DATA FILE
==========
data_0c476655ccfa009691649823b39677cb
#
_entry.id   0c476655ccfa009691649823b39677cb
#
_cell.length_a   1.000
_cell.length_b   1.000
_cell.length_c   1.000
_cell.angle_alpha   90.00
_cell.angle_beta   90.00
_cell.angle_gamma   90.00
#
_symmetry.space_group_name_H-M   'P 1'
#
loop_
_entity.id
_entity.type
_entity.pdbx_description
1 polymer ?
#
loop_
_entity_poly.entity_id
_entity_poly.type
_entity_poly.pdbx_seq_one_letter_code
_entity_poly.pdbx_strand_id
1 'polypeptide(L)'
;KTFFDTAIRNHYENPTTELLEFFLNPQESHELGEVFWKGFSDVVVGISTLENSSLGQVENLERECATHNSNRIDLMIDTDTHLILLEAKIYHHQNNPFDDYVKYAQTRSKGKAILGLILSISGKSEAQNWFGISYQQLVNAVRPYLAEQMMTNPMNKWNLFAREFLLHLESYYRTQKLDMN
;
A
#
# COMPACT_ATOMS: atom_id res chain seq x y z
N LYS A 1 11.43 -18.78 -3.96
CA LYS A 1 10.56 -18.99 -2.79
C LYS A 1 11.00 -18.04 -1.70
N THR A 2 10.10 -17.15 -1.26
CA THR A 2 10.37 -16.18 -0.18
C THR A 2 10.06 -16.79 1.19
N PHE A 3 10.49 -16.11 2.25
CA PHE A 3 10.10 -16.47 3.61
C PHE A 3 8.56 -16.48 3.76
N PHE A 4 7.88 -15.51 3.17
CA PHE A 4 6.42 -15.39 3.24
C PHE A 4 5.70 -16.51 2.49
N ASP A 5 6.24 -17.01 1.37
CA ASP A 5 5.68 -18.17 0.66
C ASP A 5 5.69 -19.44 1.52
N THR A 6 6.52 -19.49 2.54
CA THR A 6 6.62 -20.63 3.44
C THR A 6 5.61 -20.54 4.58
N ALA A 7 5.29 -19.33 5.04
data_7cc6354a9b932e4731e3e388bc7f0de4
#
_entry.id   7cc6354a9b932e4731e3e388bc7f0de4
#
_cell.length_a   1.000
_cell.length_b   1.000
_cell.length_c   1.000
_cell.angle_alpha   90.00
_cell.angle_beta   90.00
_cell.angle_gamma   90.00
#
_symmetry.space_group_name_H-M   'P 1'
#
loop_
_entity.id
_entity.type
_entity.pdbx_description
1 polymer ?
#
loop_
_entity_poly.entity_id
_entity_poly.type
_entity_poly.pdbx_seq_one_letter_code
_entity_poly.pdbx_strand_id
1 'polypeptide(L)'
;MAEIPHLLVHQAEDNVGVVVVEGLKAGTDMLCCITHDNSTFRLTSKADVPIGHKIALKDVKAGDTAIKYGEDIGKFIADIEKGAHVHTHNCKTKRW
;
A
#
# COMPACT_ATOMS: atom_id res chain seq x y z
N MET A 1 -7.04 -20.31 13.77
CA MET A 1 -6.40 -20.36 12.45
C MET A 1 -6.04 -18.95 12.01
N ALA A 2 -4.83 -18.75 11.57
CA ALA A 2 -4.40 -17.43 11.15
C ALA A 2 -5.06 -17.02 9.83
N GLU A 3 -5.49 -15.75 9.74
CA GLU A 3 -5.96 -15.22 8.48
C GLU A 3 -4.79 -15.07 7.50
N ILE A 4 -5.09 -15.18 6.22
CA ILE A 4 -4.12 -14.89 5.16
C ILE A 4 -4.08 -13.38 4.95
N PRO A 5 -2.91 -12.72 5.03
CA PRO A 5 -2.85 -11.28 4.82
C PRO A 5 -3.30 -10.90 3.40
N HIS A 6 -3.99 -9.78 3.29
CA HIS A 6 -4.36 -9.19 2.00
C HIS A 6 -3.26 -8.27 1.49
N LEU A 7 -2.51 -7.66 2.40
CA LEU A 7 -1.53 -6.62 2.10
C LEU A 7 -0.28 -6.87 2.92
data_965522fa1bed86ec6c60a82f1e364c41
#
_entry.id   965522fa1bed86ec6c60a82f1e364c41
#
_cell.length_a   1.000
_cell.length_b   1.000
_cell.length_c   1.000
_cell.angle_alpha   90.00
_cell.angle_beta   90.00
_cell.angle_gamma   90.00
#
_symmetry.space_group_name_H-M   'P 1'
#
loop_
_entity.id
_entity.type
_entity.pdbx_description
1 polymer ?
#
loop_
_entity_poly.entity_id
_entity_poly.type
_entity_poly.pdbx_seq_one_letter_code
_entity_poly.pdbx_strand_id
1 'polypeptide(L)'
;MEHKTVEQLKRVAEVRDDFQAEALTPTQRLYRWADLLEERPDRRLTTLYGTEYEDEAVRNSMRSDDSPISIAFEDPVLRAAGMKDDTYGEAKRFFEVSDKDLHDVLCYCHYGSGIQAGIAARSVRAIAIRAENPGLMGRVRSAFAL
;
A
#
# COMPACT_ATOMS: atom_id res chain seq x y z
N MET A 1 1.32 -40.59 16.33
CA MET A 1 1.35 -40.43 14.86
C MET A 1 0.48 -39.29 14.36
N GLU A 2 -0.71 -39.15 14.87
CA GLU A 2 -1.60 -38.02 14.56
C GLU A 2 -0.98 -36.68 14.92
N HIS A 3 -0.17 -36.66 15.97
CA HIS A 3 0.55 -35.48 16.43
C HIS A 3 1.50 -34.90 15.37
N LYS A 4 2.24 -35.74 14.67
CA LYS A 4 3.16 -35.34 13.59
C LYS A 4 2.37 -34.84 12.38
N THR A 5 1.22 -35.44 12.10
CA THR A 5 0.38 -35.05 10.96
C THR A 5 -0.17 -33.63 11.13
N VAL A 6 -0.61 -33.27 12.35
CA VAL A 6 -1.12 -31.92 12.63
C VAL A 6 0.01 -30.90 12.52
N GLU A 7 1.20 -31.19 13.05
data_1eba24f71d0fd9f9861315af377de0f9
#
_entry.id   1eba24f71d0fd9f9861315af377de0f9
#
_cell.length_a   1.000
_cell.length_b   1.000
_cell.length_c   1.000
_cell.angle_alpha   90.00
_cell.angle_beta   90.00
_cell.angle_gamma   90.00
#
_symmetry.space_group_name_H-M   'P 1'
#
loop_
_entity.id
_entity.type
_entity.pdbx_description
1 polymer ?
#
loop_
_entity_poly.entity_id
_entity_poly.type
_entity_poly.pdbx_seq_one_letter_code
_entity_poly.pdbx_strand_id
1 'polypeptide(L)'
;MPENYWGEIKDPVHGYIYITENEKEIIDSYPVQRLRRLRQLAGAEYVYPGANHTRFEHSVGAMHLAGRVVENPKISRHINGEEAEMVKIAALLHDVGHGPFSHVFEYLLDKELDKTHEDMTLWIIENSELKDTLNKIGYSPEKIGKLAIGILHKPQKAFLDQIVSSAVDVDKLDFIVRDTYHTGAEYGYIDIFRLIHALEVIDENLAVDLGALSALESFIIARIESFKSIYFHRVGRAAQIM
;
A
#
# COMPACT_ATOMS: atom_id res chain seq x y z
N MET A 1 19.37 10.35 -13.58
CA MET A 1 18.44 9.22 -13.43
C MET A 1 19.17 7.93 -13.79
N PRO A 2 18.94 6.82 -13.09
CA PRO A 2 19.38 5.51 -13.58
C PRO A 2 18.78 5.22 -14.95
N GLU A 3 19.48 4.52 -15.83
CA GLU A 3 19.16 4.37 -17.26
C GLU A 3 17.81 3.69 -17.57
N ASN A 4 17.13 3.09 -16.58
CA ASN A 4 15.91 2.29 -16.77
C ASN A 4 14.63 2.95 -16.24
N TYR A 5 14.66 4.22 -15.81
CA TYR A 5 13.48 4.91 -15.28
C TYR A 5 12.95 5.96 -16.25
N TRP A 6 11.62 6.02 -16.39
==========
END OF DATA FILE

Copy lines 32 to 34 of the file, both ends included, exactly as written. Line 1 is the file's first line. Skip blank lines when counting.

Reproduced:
CA LYS A 1 10.56 -18.99 -2.79
C LYS A 1 11.00 -18.04 -1.70
N THR A 2 10.10 -17.15 -1.26